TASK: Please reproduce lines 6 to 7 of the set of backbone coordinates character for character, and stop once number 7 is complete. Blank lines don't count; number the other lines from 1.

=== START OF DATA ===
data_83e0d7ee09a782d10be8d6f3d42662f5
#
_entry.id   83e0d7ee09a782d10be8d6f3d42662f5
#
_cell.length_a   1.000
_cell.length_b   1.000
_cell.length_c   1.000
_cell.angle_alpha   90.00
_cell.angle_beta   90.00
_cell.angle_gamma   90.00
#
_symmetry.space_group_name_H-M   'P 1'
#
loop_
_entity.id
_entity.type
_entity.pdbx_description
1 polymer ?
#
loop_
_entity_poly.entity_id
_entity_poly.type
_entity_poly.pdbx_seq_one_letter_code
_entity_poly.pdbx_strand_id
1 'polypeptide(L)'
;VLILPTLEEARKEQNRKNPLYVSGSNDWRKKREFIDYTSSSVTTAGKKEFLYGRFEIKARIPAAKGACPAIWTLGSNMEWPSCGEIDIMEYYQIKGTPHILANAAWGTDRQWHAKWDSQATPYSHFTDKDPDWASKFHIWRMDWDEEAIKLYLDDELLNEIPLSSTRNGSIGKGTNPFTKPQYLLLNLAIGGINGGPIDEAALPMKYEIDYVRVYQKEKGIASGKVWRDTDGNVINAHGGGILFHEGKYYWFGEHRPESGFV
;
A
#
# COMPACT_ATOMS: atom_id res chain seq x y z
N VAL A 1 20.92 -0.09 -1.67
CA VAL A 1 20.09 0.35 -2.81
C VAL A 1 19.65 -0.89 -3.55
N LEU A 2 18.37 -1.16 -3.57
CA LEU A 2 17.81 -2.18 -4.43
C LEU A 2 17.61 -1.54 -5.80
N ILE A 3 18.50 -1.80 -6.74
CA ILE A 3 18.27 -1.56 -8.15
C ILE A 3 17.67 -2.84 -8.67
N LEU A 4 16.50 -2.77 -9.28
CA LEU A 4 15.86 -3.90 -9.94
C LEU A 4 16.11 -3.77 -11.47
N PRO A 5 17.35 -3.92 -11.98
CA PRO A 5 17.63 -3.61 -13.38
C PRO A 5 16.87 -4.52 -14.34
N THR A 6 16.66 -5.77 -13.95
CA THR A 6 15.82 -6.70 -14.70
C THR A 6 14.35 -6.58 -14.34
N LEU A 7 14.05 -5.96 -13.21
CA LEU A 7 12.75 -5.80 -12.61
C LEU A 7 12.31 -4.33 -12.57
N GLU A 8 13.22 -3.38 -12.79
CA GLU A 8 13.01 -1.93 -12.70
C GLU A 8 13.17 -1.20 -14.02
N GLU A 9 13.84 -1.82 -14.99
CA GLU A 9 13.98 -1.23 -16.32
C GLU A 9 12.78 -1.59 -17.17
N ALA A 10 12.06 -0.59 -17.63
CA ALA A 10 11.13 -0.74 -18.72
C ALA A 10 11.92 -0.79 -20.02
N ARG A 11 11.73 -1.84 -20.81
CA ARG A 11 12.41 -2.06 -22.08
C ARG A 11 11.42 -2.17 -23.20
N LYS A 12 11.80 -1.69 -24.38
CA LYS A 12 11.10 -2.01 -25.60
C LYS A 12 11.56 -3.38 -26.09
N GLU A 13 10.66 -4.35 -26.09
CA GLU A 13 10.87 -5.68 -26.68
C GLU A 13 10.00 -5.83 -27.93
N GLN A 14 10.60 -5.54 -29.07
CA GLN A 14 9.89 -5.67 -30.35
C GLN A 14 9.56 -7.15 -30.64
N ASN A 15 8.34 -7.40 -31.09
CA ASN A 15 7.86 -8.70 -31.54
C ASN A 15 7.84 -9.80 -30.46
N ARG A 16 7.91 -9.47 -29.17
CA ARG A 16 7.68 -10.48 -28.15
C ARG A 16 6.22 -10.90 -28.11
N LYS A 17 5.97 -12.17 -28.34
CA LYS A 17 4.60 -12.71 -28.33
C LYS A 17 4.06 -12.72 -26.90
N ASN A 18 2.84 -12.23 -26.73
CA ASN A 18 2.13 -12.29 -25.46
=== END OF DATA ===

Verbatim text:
_cell.length_b   1.000
_cell.length_c   1.000